Perhaps the numbers on the next county COVID report will show the type of increases among young people to which the governor and county judge referred.

In late March, Orange county joined Jefferson County and six other area counties to form a Southeast Texas Regional group to work together to obtain COVID testing and protection gear. The group issued a report five days a week, sometimes seven, but that group disbanded and issued its last group report May 20.

Since then, Orange County announced it would be issuing one report a week, on Thursdays. It has issued three reports since, on Thursday, May 28, Wednesday, June 3 and Friday, June 12.

Because most testing now is being done by private doctors and clinics, which, by law, only have to report positive tests, Gothia said no one is collecting the number of tests being conducted each week.

A total of 1,187 Orange County residents were reported tested, about 1.5 percent of the county population, when the regional group issued its last report May 20.

Beaumont statistics, published daily on that city's website Emergency Management page, have shown that those 30-and-under make up a steadily larger percentage of the city's confirmed cases, rising from 23 percent May 1 to 26 percent on June 15.

Statewide, members of the Dallas Cowboys and Houston Texans have reportedly tested positive for COVID, including Cowboys running back Ezekiel Elliott.

Bigger news, though, is the spike in new cases. The state topped 2,000 daily cases for the first time last week, then repeated it twice in three days with June 10 setting a one-day record of 2,500 new cases.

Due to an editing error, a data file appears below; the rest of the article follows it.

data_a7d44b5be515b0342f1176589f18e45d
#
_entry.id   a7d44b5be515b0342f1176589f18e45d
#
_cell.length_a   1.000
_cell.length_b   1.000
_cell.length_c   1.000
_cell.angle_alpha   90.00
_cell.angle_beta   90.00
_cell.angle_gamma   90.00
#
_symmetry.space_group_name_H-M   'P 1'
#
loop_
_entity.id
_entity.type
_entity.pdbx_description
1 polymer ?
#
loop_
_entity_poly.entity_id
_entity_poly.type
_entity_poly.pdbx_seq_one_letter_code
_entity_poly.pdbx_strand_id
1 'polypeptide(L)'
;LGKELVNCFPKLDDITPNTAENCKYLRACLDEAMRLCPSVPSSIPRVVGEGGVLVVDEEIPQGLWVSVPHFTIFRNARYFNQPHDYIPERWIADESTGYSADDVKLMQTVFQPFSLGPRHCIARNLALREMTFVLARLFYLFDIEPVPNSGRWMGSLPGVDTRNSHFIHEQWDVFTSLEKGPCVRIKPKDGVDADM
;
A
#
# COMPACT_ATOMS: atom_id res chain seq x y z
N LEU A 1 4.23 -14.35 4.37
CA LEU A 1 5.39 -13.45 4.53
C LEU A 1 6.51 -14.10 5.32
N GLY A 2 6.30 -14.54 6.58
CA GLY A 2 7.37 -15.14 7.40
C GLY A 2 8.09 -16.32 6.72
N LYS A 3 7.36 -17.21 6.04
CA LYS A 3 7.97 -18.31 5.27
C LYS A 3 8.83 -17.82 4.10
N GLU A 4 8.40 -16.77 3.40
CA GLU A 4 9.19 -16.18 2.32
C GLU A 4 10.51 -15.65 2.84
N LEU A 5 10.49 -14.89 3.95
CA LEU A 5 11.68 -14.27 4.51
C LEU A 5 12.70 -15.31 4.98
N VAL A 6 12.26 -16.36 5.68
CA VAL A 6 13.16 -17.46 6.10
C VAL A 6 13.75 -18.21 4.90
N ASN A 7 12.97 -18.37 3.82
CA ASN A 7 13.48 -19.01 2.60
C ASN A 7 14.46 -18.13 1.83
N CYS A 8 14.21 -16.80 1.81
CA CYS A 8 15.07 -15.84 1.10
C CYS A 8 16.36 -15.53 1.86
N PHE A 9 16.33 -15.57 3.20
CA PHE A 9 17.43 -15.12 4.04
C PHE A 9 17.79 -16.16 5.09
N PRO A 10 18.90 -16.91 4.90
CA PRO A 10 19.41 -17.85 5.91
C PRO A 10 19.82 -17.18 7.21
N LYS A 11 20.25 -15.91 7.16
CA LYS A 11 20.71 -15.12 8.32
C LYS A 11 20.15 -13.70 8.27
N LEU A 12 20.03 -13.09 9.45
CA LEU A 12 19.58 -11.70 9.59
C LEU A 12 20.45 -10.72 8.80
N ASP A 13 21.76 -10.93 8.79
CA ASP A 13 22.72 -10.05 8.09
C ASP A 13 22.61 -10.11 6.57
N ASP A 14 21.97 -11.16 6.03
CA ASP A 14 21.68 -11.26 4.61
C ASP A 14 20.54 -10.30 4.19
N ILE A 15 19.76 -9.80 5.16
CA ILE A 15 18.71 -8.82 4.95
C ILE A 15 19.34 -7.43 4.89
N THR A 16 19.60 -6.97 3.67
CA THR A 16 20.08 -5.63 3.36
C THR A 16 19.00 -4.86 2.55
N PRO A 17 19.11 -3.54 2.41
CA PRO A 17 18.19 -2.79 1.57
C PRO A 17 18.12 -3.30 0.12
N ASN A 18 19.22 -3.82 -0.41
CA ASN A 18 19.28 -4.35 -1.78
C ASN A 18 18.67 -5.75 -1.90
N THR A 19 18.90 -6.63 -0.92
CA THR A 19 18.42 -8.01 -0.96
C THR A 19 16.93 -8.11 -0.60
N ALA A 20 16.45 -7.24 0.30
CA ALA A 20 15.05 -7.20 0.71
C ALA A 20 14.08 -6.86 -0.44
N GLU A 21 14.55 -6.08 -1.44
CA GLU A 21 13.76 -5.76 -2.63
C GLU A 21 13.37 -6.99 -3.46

Jefferson County hospitals reported the most COVID-19 patients being treated in its intensive care units since April and Texas hospitals saw a 20-percent surge in COVID-19 patients, with 2,500 currently hospitalized across the state.

Texas has topped 89,000 confirmed cases since February, with nearly 2,000 deaths.

Globally, the virus has sickened 7.7 million people and killed 428,000. U.S. cases have topped 2 million with 116,000 deaths.

Jefferson County reported 95 new cases last week, its highest number since the pandemic began. Additionally, the county picked up 520 older confirmed cases because of a bookkeeping change by the state. All those cases were at the Gist, LeBlanc and Stiles state prisons and the total includes all positive tests for the year.

Austin reported a 90-percent rise in its two-week average of new cases and Mayor Steve Adler extended the city's "Stay Home, Work Safe" order through Aug. 15.

The order calls for citizens to wear face masks, practice social distancing and good hygiene, stay home if sick, avoid sick people, groups of 10 or more and all unnecessary travel.

Of course, mayors – or county judges -- have no power to enforce local rules currently as Gov. Abbott has suspended their authority to set disaster standards as he put forth his own rules for reopening the Texas economy.

Under Abbott's orders, restaurants were allowed to open to 75 percent occupancy last Friday, with bars allowed to open to 50 percent occupancy.

"Somebody asked me, 'When will we get to 100 percent?'" Gothia, the Orange County Judge, said.

"I don't know if they'll go back to 100 percent until there's a vaccine."